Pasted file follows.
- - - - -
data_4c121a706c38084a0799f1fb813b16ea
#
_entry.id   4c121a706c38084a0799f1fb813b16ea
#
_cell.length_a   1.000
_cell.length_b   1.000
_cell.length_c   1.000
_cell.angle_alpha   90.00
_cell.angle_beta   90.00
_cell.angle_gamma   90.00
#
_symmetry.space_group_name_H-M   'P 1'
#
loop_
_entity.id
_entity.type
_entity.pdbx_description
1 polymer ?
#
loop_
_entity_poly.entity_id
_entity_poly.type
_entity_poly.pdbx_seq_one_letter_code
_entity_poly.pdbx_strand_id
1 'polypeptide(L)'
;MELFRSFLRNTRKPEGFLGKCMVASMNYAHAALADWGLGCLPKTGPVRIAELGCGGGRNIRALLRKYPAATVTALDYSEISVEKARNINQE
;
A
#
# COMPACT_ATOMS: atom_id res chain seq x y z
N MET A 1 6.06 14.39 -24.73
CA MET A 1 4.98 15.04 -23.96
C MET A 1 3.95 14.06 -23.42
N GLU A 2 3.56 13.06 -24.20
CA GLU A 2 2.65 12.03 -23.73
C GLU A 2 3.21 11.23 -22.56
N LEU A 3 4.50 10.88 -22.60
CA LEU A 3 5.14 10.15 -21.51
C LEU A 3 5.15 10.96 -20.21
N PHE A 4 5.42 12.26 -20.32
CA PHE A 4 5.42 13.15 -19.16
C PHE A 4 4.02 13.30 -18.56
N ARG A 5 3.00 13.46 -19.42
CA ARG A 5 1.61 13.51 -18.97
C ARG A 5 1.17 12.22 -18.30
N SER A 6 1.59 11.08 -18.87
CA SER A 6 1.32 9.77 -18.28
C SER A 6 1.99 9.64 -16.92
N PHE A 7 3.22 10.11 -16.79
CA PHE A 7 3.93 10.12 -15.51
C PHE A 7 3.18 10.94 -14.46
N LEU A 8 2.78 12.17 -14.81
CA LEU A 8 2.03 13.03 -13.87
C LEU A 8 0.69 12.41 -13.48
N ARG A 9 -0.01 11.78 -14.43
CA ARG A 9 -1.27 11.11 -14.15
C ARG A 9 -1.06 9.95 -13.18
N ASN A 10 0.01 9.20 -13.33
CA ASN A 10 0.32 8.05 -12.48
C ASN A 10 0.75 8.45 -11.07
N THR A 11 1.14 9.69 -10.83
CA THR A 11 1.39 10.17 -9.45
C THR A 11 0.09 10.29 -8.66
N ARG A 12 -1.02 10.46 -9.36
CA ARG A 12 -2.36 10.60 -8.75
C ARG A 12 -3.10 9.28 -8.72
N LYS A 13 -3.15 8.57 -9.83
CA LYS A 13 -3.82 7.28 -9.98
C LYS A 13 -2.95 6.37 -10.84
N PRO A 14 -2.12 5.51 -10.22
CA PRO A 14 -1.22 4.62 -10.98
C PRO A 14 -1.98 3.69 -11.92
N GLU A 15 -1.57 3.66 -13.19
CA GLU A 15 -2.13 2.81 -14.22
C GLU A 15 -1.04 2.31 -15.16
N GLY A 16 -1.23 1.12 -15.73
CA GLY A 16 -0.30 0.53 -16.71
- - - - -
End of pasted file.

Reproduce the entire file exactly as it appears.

data_4c121a706c38084a0799f1fb813b16ea
#
_entry.id   4c121a706c38084a0799f1fb813b16ea
#
_cell.length_a   1.000
_cell.length_b   1.000
_cell.length_c   1.000
_cell.angle_alpha   90.00
_cell.angle_beta   90.00
_cell.angle_gamma   90.00
#
_symmetry.space_group_name_H-M   'P 1'
#
loop_
_entity.id
_entity.type
_entity.pdbx_description
1 polymer ?
#
loop_
_entity_poly.entity_id
_entity_poly.type
_entity_poly.pdbx_seq_one_letter_code
_entity_poly.pdbx_strand_id
1 'polypeptide(L)'
;MELFRSFLRNTRKPEGFLGKCMVASMNYAHAALADWGLGCLPKTGPVRIAELGCGGGRNIRALLRKYPAATVTALDYSEISVEKARNINQE
;
A
#
# COMPACT_ATOMS: atom_id res chain seq x y z
N MET A 1 6.06 14.39 -24.73
CA MET A 1 4.98 15.04 -23.96
C MET A 1 3.95 14.06 -23.42
N GLU A 2 3.56 13.06 -24.20
CA GLU A 2 2.65 12.03 -23.73
C GLU A 2 3.21 11.23 -22.56
N LEU A 3 4.50 10.88 -22.60
CA LEU A 3 5.14 10.15 -21.51
C LEU A 3 5.15 10.96 -20.21
N PHE A 4 5.42 12.26 -20.32
CA PHE A 4 5.42 13.15 -19.16
C PHE A 4 4.02 13.30 -18.56
N ARG A 5 3.00 13.46 -19.42
CA ARG A 5 1.61 13.51 -18.97
C ARG A 5 1.17 12.22 -18.30
N SER A 6 1.59 11.08 -18.87
CA SER A 6 1.32 9.77 -18.28
C SER A 6 1.99 9.64 -16.92
N PHE A 7 3.22 10.11 -16.79
CA PHE A 7 3.93 10.12 -15.51
C PHE A 7 3.18 10.94 -14.46
N LEU A 8 2.78 12.17 -14.81
CA LEU A 8 2.03 13.03 -13.87
C LEU A 8 0.69 12.41 -13.48
N ARG A 9 -0.01 11.78 -14.43
CA ARG A 9 -1.27 11.11 -14.15
C ARG A 9 -1.06 9.95 -13.18
N ASN A 10 0.01 9.20 -13.33
CA ASN A 10 0.32 8.05 -12.48
C ASN A 10 0.75 8.45 -11.07
N THR A 11 1.14 9.69 -10.83
CA THR A 11 1.39 10.17 -9.45
C THR A 11 0.09 10.29 -8.66
N ARG A 12 -1.02 10.46 -9.36
CA ARG A 12 -2.36 10.60 -8.75
C ARG A 12 -3.10 9.28 -8.72
N LYS A 13 -3.15 8.57 -9.83
CA LYS A 13 -3.82 7.28 -9.98
C LYS A 13 -2.95 6.37 -10.84
N PRO A 14 -2.12 5.51 -10.22
CA PRO A 14 -1.22 4.62 -10.98
C PRO A 14 -1.98 3.69 -11.92
N GLU A 15 -1.57 3.66 -13.19
CA GLU A 15 -2.13 2.81 -14.22
C GLU A 15 -1.04 2.31 -15.16
N GLY A 16 -1.23 1.12 -15.73
CA GLY A 16 -0.30 0.53 -16.71